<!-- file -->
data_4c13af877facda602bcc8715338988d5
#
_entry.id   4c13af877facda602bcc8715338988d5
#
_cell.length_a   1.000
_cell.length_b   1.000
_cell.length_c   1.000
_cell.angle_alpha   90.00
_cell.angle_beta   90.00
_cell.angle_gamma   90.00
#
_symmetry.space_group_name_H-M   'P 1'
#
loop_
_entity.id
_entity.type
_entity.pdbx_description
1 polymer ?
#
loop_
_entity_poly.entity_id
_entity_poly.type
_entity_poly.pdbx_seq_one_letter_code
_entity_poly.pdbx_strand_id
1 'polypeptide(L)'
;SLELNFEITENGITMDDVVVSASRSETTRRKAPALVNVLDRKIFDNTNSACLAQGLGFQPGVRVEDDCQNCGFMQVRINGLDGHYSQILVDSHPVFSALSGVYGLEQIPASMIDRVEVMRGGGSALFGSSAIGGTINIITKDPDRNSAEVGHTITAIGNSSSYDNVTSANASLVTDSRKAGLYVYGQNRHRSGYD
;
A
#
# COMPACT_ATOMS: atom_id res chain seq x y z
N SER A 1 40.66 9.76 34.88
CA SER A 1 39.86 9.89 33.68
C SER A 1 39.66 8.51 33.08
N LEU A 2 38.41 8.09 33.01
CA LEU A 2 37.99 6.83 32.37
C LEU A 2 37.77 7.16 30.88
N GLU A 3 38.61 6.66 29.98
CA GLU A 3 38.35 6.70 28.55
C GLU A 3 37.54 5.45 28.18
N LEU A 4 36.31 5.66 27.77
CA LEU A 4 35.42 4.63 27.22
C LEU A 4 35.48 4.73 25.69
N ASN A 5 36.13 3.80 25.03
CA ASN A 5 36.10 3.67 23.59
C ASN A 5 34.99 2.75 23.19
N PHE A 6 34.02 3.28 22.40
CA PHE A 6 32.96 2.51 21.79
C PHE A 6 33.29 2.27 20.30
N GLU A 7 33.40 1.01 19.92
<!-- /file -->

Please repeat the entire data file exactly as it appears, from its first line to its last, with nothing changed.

data_4c13af877facda602bcc8715338988d5
#
_entry.id   4c13af877facda602bcc8715338988d5
#
_cell.length_a   1.000
_cell.length_b   1.000
_cell.length_c   1.000
_cell.angle_alpha   90.00
_cell.angle_beta   90.00
_cell.angle_gamma   90.00
#
_symmetry.space_group_name_H-M   'P 1'
#
loop_
_entity.id
_entity.type
_entity.pdbx_description
1 polymer ?
#
loop_
_entity_poly.entity_id
_entity_poly.type
_entity_poly.pdbx_seq_one_letter_code
_entity_poly.pdbx_strand_id
1 'polypeptide(L)'
;SLELNFEITENGITMDDVVVSASRSETTRRKAPALVNVLDRKIFDNTNSACLAQGLGFQPGVRVEDDCQNCGFMQVRINGLDGHYSQILVDSHPVFSALSGVYGLEQIPASMIDRVEVMRGGGSALFGSSAIGGTINIITKDPDRNSAEVGHTITAIGNSSSYDNVTSANASLVTDSRKAGLYVYGQNRHRSGYD
;
A
#
# COMPACT_ATOMS: atom_id res chain seq x y z
N SER A 1 40.66 9.76 34.88
CA SER A 1 39.86 9.89 33.68
C SER A 1 39.66 8.51 33.08
N LEU A 2 38.41 8.09 33.01
CA LEU A 2 37.99 6.83 32.37
C LEU A 2 37.77 7.16 30.88
N GLU A 3 38.61 6.66 29.98
CA GLU A 3 38.35 6.70 28.55
C GLU A 3 37.54 5.45 28.18
N LEU A 4 36.31 5.66 27.77
CA LEU A 4 35.42 4.63 27.22
C LEU A 4 35.48 4.73 25.69
N ASN A 5 36.13 3.80 25.03
CA ASN A 5 36.10 3.67 23.59
C ASN A 5 34.99 2.75 23.19
N PHE A 6 34.02 3.28 22.40
CA PHE A 6 32.96 2.51 21.79
C PHE A 6 33.29 2.27 20.30
N GLU A 7 33.40 1.01 19.92